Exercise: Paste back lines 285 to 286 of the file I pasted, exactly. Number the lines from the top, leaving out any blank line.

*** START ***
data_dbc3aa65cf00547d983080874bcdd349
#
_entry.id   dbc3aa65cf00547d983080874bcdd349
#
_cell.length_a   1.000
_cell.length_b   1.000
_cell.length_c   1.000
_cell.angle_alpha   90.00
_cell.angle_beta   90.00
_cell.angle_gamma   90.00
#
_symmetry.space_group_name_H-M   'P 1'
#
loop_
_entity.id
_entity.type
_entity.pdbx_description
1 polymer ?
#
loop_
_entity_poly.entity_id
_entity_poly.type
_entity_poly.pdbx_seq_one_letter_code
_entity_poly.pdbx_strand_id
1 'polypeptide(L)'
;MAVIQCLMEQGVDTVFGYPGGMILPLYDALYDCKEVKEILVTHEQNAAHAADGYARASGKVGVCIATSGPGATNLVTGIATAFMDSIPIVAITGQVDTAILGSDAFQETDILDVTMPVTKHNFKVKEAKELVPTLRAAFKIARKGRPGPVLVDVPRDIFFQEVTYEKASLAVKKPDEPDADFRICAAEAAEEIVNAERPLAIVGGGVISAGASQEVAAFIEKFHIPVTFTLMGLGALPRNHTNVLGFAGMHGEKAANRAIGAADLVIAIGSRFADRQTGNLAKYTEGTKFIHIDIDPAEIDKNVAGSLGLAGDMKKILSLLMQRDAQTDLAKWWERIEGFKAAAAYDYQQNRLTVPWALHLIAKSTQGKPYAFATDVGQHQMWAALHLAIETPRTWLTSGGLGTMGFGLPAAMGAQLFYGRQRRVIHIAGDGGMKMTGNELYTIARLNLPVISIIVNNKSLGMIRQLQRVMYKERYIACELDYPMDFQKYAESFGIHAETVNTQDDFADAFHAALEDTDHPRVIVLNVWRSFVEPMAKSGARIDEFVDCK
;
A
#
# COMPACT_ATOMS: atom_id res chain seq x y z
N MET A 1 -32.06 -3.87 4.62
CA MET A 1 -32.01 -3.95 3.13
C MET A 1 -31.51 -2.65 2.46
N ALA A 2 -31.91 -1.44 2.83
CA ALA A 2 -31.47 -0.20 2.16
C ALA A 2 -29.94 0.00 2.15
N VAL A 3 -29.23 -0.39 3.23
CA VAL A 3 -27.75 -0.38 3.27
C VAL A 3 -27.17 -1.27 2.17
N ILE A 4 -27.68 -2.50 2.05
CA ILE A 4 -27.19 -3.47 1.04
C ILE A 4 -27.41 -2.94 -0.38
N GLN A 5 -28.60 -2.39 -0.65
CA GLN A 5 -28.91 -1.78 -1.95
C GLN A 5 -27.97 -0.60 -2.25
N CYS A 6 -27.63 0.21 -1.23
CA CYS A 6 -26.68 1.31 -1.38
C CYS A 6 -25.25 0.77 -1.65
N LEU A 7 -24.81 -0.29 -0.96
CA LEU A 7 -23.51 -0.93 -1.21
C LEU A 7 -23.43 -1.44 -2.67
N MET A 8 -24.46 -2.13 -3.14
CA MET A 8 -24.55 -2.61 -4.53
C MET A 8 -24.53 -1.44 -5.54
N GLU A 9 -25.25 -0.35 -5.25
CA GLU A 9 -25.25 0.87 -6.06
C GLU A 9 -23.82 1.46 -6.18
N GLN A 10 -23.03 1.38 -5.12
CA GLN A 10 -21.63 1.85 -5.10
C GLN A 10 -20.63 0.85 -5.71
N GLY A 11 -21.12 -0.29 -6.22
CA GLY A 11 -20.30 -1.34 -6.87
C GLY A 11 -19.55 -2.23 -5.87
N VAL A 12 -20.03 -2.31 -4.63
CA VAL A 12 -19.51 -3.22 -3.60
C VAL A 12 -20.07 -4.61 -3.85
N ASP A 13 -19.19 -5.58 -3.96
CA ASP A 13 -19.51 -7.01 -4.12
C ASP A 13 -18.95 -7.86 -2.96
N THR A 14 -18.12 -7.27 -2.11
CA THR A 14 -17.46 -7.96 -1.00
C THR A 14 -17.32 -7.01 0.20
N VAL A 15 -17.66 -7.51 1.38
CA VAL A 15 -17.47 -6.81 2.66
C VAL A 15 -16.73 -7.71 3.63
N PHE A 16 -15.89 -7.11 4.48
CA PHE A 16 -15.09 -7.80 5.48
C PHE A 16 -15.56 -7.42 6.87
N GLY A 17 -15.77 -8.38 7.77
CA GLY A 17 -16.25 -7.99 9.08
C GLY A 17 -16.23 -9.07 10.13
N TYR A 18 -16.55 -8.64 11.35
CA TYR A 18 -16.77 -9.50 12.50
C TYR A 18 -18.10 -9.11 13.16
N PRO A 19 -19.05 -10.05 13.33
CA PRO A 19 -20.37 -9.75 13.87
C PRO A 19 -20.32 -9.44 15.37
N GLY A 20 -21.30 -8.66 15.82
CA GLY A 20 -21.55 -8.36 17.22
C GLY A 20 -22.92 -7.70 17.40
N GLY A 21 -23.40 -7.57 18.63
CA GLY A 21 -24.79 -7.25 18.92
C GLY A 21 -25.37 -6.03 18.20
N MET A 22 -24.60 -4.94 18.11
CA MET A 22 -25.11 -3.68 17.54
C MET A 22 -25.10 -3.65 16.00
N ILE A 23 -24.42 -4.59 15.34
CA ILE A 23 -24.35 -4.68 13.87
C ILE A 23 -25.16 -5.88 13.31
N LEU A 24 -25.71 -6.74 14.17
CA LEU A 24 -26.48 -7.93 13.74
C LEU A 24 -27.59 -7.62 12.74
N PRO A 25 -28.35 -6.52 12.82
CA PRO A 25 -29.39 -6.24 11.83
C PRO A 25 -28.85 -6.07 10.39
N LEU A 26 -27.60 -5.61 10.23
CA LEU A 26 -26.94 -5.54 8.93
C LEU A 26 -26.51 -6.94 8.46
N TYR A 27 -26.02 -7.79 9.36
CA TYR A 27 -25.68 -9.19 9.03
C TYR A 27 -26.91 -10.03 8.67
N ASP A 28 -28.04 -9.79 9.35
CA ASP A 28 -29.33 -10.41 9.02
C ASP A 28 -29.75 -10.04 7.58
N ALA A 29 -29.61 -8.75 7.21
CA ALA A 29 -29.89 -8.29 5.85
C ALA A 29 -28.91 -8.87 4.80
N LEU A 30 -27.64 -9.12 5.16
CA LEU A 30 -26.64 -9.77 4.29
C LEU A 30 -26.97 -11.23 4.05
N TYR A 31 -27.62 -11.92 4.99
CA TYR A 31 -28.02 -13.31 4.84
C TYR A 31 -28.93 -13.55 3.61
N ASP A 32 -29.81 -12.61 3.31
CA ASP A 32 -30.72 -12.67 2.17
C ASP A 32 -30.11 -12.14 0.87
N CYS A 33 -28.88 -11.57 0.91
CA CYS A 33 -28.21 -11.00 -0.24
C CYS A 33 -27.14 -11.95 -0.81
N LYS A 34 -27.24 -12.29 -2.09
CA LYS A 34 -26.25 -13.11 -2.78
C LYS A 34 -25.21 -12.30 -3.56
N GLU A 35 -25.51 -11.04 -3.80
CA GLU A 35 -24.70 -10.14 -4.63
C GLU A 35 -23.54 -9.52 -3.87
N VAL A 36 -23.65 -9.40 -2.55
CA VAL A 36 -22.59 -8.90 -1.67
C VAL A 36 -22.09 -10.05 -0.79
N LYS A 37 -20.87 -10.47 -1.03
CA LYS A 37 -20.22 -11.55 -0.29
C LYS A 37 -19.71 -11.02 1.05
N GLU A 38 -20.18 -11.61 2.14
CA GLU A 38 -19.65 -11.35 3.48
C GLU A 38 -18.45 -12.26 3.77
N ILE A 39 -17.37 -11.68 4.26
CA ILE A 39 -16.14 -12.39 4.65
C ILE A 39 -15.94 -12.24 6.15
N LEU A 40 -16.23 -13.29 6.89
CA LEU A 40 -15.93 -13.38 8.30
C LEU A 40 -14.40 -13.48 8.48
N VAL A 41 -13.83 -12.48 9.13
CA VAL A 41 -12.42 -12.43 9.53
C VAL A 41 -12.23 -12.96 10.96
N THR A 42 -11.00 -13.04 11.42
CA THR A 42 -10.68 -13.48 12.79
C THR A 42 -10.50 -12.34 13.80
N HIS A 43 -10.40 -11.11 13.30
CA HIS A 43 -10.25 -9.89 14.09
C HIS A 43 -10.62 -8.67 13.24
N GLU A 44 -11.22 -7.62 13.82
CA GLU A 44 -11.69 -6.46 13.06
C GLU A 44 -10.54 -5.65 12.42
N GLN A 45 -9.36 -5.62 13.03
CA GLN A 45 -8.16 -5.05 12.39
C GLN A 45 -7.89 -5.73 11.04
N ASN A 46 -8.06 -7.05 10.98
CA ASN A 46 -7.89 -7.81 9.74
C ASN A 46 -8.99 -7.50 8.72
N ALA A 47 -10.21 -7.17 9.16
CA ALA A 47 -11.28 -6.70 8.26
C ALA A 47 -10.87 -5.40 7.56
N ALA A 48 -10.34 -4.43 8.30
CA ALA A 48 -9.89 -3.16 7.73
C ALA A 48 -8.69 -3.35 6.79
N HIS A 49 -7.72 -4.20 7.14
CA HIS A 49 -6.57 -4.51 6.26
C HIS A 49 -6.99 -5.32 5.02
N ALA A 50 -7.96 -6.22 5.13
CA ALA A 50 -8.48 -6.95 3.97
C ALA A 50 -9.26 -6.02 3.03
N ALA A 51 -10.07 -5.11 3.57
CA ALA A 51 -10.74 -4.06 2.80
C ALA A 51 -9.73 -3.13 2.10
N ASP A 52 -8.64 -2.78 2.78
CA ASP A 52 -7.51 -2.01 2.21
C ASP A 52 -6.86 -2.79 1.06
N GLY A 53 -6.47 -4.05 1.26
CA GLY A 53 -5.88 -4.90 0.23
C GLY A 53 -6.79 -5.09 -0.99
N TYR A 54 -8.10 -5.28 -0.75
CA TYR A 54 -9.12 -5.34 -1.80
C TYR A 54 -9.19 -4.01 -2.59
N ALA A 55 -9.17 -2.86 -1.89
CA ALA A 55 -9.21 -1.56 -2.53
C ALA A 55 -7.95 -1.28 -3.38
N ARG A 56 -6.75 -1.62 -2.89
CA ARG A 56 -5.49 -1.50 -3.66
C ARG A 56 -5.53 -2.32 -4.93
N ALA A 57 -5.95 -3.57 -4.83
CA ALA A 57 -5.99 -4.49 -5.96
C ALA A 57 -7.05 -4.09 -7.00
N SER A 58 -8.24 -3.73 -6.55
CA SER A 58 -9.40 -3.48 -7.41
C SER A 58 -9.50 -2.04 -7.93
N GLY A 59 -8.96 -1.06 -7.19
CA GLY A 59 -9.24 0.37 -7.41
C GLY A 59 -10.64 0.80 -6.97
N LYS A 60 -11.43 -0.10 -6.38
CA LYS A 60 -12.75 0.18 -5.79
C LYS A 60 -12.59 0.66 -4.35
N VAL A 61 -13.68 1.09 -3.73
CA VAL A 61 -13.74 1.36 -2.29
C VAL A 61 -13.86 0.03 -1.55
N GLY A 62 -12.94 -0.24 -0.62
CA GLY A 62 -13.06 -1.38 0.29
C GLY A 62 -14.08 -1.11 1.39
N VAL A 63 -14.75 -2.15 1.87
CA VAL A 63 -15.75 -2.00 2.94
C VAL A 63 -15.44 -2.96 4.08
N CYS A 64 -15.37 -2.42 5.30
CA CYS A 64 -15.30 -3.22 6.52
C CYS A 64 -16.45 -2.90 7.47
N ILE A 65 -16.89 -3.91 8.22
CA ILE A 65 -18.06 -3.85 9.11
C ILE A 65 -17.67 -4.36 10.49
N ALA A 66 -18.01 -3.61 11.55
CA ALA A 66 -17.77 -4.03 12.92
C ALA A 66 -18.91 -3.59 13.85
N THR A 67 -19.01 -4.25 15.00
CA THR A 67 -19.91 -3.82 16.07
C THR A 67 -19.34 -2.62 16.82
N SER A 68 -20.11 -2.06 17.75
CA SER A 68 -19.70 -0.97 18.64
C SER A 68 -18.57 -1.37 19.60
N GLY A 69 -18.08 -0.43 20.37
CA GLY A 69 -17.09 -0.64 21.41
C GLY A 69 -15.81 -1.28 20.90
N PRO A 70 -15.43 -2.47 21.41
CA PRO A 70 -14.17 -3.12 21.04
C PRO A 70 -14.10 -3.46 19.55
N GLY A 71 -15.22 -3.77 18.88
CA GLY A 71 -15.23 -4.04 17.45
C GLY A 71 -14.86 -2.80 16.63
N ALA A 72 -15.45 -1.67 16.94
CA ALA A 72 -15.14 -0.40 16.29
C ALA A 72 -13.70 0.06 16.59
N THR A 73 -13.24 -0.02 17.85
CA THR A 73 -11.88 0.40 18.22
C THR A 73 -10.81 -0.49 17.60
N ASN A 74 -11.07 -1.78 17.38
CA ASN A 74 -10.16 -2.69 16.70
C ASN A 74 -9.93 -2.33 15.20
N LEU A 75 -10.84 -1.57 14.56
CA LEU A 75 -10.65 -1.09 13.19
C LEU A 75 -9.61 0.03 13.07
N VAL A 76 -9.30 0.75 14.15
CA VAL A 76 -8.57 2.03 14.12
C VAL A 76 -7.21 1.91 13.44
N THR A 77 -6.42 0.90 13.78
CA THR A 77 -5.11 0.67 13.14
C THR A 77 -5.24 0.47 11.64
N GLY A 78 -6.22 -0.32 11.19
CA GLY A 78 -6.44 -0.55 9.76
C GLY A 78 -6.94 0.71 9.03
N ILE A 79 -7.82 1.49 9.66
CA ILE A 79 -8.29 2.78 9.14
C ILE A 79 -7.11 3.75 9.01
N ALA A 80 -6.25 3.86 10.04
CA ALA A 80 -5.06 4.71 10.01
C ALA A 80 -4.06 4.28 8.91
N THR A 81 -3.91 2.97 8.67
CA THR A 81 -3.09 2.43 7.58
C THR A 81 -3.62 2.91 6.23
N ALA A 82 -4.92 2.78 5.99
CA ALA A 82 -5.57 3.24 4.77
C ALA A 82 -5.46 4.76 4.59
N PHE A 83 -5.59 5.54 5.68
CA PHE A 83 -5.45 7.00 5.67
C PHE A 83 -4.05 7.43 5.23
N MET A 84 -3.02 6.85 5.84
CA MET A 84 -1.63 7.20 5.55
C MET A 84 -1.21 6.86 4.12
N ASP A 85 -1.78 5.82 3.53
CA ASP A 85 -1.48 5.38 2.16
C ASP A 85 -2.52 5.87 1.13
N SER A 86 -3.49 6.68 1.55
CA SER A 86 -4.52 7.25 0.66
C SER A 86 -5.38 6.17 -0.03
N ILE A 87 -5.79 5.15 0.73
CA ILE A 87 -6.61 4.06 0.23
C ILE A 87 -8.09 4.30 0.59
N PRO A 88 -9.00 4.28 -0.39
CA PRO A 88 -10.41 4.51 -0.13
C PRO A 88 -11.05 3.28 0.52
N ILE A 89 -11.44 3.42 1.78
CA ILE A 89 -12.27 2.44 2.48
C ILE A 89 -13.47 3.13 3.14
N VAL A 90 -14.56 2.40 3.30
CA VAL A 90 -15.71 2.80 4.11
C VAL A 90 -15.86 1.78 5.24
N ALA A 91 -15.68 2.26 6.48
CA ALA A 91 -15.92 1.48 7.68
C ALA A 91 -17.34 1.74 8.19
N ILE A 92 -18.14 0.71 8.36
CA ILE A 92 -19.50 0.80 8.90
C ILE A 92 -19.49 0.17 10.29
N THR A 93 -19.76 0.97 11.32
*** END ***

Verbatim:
C ASP A 85 -2.52 5.87 1.13
N SER A 86 -3.49 6.68 1.55